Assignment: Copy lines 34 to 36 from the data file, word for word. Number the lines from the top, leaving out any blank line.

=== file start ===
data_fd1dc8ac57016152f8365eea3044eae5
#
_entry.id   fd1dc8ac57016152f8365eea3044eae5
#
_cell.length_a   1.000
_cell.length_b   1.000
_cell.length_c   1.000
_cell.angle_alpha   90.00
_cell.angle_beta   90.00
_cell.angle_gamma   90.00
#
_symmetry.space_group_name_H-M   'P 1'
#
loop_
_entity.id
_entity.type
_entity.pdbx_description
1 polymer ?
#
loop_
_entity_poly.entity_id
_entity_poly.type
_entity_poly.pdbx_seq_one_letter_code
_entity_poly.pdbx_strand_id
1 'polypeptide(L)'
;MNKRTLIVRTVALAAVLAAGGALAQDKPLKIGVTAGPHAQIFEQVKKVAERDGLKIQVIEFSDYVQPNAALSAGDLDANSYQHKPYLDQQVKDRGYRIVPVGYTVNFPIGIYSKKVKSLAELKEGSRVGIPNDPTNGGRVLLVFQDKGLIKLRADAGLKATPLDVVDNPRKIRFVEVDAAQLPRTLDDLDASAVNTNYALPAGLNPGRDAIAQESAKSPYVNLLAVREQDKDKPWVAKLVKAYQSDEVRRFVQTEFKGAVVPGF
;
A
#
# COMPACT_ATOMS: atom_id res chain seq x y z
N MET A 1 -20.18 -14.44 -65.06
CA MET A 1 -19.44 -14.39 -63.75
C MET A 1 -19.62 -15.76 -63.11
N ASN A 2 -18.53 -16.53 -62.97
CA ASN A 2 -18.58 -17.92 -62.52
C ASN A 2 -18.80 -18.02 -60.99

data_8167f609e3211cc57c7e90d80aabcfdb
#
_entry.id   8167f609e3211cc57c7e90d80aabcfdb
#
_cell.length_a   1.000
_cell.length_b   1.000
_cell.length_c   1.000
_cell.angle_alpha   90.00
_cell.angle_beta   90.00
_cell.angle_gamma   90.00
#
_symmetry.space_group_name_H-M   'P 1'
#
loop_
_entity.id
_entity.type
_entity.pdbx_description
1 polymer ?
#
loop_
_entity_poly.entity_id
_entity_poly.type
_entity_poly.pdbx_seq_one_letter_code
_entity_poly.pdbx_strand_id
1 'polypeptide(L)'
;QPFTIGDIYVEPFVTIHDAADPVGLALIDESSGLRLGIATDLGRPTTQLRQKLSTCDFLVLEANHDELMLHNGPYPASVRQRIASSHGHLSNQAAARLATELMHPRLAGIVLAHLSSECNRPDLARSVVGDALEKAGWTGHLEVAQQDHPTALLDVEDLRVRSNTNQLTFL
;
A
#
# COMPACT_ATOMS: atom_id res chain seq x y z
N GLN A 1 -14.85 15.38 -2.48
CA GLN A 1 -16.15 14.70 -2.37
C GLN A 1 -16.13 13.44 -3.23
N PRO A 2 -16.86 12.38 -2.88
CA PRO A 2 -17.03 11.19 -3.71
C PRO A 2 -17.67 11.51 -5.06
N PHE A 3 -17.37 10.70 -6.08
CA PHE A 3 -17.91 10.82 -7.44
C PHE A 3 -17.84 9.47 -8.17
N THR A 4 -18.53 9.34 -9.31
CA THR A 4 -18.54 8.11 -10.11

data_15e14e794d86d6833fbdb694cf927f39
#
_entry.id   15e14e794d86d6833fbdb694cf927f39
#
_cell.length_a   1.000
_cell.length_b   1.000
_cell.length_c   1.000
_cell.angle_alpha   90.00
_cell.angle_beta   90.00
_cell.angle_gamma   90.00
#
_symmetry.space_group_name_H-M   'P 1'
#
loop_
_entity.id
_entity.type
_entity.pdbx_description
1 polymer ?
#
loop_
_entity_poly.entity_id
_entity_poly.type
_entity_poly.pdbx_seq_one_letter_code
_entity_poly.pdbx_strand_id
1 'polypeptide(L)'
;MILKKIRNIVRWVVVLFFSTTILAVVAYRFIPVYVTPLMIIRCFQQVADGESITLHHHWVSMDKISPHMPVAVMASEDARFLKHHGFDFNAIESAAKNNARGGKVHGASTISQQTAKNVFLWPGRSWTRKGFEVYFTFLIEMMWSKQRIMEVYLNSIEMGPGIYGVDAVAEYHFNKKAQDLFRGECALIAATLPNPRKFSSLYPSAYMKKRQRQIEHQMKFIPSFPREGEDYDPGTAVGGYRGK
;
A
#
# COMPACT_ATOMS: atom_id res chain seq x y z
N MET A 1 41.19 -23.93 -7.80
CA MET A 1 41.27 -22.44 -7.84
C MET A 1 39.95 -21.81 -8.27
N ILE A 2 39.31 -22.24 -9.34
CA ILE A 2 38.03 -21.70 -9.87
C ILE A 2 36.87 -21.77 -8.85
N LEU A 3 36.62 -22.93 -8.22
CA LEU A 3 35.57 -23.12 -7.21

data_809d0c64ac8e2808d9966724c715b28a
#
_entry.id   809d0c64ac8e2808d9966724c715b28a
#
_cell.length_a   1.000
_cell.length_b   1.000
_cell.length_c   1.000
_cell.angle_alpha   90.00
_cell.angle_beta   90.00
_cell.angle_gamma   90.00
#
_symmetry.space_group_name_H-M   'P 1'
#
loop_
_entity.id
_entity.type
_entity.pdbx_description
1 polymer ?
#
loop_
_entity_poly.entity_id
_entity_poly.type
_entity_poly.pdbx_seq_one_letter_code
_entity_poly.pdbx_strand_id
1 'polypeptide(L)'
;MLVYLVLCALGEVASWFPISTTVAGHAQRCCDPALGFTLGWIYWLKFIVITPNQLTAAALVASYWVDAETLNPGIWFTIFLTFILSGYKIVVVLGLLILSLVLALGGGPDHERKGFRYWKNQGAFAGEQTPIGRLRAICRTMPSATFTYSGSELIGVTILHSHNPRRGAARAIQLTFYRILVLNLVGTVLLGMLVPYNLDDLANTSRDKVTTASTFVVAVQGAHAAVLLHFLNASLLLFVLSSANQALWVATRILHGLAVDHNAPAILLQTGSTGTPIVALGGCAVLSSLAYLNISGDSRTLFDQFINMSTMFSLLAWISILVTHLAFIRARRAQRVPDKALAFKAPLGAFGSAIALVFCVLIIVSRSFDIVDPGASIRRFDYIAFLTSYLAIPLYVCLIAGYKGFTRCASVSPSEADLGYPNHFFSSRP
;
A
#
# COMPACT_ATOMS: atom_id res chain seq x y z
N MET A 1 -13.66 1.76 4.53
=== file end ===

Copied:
N ASN A 2 -18.53 -16.53 -62.97
CA ASN A 2 -18.58 -17.92 -62.52
C ASN A 2 -18.80 -18.02 -60.99